Jocelyn Levy
3 minutes length
Posted: 2nd November 2020

Food Allergy Cases in School Children on the Rise

Food allergy cases in the UK are on the rise. That’s according to the national charity, Allergy UK. The charity revealed that the number of allergy sufferers in the UK is rising by 5% each year, and 50% of sufferers are children.

What’s more, the number of hospital admissions due to food allergies has risen by an unprecedented 500% in just a decade.
The most common reason for hospital admission is anaphylactic shock, with a third in children happening during their first day at school.

Many foods can cause allergic reactions including shellfish, kiwi fruit, strawberries and bananas. But eggs, cow’s milk and nuts are the most common allergies in children, with 1 in 70 children being allergic to peanuts.

Peanut allergy is also the most dangerous, causing half of all life threatening reactions. Worryingly, the number of children developing allergies to nuts is rapidly growing.

It is estimated that all schools in the UK have at least one student suffering from a nut allergy. Some schools may have more than one. This means that all schools in the UK may, at some point, be faced with a potential life-threatening situation.

Unfortunately, there is no clear policy as to how schools should deal with allergies. At present, schools work out their own protocol with parents of children with allergies. This leads to schools having varying ways of managing food allergies, and creating unrealistic parents’ expectations.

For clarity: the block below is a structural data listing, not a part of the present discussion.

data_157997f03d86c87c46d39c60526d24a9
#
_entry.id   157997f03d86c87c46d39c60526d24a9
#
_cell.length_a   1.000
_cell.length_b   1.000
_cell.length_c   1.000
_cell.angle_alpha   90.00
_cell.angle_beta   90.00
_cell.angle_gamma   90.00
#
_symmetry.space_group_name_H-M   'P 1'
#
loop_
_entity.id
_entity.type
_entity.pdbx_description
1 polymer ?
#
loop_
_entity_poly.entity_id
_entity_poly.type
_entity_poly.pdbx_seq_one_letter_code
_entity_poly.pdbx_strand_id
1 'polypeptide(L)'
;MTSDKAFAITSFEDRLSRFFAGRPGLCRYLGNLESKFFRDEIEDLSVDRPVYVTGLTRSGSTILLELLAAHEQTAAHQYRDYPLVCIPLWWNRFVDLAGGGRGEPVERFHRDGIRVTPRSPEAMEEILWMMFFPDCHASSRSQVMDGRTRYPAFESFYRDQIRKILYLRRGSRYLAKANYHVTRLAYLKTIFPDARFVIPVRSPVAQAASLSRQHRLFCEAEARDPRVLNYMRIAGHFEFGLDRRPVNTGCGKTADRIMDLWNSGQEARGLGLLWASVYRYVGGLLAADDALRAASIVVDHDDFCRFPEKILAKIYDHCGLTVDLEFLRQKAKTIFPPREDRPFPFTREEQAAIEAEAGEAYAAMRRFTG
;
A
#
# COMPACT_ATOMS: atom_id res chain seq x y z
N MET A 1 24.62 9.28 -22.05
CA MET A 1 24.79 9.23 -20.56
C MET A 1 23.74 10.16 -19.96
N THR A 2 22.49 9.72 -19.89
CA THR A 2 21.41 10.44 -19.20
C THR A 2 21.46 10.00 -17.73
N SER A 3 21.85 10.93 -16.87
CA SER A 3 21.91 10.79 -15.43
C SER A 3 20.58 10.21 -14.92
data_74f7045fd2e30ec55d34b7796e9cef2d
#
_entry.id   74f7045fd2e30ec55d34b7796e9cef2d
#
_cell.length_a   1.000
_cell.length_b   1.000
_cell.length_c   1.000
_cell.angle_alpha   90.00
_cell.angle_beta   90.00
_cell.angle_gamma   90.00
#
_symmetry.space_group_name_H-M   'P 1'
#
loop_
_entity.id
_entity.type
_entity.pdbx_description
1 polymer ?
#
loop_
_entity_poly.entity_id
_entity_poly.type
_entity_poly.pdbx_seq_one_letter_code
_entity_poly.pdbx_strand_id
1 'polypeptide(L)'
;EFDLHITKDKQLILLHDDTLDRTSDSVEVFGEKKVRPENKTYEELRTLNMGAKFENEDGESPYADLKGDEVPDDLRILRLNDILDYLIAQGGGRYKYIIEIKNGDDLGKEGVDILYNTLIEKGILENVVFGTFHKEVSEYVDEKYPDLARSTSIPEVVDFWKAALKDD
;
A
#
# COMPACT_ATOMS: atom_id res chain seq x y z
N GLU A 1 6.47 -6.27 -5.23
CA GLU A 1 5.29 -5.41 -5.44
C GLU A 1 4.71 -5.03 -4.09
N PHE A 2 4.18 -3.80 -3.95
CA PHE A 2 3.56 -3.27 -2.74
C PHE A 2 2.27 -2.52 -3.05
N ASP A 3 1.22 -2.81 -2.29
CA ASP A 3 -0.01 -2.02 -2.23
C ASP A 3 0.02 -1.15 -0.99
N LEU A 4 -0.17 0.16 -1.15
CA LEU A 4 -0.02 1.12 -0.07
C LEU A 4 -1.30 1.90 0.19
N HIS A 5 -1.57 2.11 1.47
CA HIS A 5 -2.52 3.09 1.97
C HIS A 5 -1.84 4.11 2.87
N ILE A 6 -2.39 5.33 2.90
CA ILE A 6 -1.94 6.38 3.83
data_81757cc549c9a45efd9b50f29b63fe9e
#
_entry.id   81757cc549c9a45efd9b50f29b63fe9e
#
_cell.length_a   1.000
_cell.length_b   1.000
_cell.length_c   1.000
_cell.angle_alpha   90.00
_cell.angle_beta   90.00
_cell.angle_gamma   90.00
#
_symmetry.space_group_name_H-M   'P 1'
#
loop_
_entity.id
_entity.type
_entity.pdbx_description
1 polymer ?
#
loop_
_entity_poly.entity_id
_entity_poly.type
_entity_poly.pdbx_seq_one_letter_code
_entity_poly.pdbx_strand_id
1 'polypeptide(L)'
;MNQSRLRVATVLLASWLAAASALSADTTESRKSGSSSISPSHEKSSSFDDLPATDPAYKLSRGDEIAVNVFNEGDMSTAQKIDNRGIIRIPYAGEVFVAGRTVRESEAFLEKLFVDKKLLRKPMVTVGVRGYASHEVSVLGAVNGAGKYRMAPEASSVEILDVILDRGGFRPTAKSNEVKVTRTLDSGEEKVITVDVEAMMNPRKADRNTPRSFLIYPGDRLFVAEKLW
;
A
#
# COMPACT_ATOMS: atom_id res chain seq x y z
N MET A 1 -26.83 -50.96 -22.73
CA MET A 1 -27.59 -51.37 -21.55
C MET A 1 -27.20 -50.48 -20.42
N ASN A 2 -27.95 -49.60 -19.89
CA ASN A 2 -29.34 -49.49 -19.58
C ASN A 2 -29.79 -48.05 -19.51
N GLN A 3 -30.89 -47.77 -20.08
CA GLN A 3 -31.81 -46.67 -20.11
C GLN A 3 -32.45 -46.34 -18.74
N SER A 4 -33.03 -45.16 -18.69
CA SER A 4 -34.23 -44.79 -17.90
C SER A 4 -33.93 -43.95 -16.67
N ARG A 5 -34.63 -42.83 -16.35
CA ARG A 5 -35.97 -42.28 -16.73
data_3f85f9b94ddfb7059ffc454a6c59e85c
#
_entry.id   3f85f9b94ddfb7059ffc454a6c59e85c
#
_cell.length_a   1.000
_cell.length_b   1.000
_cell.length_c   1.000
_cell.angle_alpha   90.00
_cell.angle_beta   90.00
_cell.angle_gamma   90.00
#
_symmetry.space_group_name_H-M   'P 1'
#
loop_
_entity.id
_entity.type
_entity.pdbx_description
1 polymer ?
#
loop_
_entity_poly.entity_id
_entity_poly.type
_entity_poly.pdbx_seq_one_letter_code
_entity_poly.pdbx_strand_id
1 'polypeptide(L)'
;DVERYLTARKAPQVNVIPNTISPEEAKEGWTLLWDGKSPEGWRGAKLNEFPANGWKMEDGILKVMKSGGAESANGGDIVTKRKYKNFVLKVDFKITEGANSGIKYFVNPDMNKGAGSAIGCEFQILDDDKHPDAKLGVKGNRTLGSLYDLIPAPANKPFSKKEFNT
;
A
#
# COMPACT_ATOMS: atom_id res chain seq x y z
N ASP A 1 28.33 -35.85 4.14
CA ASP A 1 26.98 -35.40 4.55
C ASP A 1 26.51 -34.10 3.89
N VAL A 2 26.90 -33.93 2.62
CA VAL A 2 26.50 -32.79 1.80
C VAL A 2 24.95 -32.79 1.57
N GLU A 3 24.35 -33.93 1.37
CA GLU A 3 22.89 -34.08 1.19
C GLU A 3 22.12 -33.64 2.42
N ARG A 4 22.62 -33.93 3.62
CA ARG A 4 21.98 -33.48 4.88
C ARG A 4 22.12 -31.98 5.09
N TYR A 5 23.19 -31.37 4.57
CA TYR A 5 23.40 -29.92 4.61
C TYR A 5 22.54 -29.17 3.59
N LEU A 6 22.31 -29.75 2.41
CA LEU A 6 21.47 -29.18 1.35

For instance, one school may take a relaxed approach, ensuring that their emergency procedures are covered, whilst another school may decide to make the whole school nut free and ban children, parents, teachers and staff from bringing in food containing nuts of any variety.

The latter can make many parents resentful as they may feel they are made to fit in around one individual. And since allergy charities like Anaphylaxis Campaign, don’t necessarily support ‘peanut bans’ in all schools, parents may criticise the school for going overboard with their policy.

Also, parents of children with other food allergies may demand the same ban of food their children are allergic to.
Unfortunately for schools, food allergy is a conundrum with no simple answer.

Standardising allergy protocols and staff training can go a long way towards getting the school’s response to an allergy attack right. But whilst waiting for standards to be put in place, schools can use new technology to ensure the safety of children with food allergies.

Use Technology To Ensure School Children Avoid Allergies

For instance, BioStore’s FasTrak cashless catering system has a school meal management section, which is able to include a child’s medical information, including specific food allergies, so when that particular child orders lunch, the system automatically locks out food that contains allergy ingredients.

This prevents the student from having food that can potentially trigger a life threatening reaction. In cases when reaction is slow to manifest, it will be easy for parents to check if the food served at school was the trigger, as they can log into the system and check the food that the student consumed for that day.

Additionally, student information is held securely on the school’s BioStore FasTrak system, so parents have peace of mind that their child can not get items of food that they are not suppose to receive. This also reduces the embarrassment of other children knowing their allergies, as the data is stored privately.

Related news stories:

The Independent: Safety alert over response to children’s food allergies
Allergy UK: Allergy Statistics
Anaphylaxis Campaign: Help for Schools